A plot point in the 1986 film Star Trek IV: The Voyage Home features the fictional material transparent aluminium. Around the same time, actual transparent aluminium was patented.
Last week I wrote about the proposal that ideas from science fiction could be patented provisionally until they became technically feasible. Well, that led me down a research rabbit hole to a list of real technologies originally suggested in fiction. And one entry in that list surprised me: transparent aluminium.
If you’ve seen the fourth Star Trek film you’ll know what this is all about. In the film, the heroes take a stolen Klingon ship back in time to 1986 to kidnap some whales. They need them alive, so one of the challenges they face is retrofitting the Klingon ship with a gigantic holding tank. Scotty the engineer builds one out of transparent aluminium, trading the formula for this fictional material for a few free panels. It is not apparent to me why the tanks needed to be transparent, but no matter. Transparent aluminium is another piece of Star Trek technobabble designed to give the screenplay a futuristic edge (one of many). Except that, around the same time, someone actually patented it.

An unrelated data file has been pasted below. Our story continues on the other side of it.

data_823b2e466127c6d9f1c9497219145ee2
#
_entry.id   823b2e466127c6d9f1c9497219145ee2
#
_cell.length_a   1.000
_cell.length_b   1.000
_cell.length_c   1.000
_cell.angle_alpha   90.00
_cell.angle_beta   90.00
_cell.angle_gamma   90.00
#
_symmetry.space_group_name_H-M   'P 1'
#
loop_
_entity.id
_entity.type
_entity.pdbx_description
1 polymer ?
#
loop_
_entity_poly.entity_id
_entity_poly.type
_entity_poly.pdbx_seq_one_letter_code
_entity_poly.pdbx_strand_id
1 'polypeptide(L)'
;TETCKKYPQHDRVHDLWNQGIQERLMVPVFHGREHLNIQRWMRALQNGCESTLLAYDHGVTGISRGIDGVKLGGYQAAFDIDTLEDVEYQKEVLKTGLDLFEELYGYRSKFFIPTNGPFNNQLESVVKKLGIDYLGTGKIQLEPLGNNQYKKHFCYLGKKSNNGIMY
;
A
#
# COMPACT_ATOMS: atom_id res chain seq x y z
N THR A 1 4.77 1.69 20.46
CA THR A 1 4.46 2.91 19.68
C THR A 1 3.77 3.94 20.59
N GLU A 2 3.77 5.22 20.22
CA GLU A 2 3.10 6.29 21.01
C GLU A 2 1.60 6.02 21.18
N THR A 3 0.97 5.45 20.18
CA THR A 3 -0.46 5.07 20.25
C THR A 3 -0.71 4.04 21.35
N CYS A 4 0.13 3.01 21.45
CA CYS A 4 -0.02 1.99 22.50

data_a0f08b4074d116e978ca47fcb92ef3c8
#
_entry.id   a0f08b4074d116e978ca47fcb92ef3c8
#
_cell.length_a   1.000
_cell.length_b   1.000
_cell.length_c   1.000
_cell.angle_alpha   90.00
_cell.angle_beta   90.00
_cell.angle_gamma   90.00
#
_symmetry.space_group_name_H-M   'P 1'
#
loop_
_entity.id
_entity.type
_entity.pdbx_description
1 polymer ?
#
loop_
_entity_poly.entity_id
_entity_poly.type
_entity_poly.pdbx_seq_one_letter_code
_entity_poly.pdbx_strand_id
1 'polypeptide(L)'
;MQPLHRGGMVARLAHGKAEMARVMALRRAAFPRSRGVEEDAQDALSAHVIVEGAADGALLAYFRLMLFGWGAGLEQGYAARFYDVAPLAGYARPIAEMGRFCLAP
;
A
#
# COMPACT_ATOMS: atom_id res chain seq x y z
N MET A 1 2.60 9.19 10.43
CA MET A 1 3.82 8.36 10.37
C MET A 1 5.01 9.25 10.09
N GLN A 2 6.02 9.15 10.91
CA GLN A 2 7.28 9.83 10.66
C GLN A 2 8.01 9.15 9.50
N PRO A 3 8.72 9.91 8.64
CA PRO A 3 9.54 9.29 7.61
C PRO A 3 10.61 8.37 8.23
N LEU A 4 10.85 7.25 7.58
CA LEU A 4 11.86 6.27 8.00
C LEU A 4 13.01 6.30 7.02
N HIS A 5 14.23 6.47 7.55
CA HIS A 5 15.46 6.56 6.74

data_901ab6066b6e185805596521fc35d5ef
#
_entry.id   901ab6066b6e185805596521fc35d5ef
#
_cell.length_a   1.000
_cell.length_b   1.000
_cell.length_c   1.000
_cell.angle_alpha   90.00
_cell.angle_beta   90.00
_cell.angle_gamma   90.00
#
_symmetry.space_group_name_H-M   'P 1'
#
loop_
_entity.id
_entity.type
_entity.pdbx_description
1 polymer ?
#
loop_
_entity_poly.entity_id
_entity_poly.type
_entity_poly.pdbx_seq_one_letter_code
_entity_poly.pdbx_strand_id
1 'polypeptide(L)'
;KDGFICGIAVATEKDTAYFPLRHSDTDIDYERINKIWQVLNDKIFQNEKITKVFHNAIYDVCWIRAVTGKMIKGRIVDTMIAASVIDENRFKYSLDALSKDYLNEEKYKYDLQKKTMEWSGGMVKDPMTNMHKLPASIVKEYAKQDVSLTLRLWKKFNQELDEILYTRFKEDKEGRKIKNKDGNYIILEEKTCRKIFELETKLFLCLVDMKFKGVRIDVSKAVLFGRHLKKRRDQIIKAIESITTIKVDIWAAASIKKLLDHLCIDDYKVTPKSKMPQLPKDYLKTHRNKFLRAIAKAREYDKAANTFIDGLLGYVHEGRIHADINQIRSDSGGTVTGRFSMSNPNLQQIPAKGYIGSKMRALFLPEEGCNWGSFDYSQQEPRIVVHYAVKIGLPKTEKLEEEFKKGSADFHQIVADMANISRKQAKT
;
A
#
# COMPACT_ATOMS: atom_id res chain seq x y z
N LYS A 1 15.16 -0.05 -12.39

Technically speaking, aluminium oxynitride is a ceramic. It is made by taking a powder and compressing it into the desired shape, baking it, and then polishing it to a lovely smooth finish. In addition to aluminium the powder has oxygen and nitrogen, but it has aluminium and it’s transparent enough to function as a window… so it’s transparent aluminium.
This material is officially called ALON after its three elements (Al, O, and N). It’s bullet-proof – as long as the bullets aren’t too large – and when Elon Musk’s cybertruck was demonstrated there was a popular theory that the windows were made out of transparent aluminium. He was going for the Blade Runner aesthetic, but – as always – Star Trek was there first.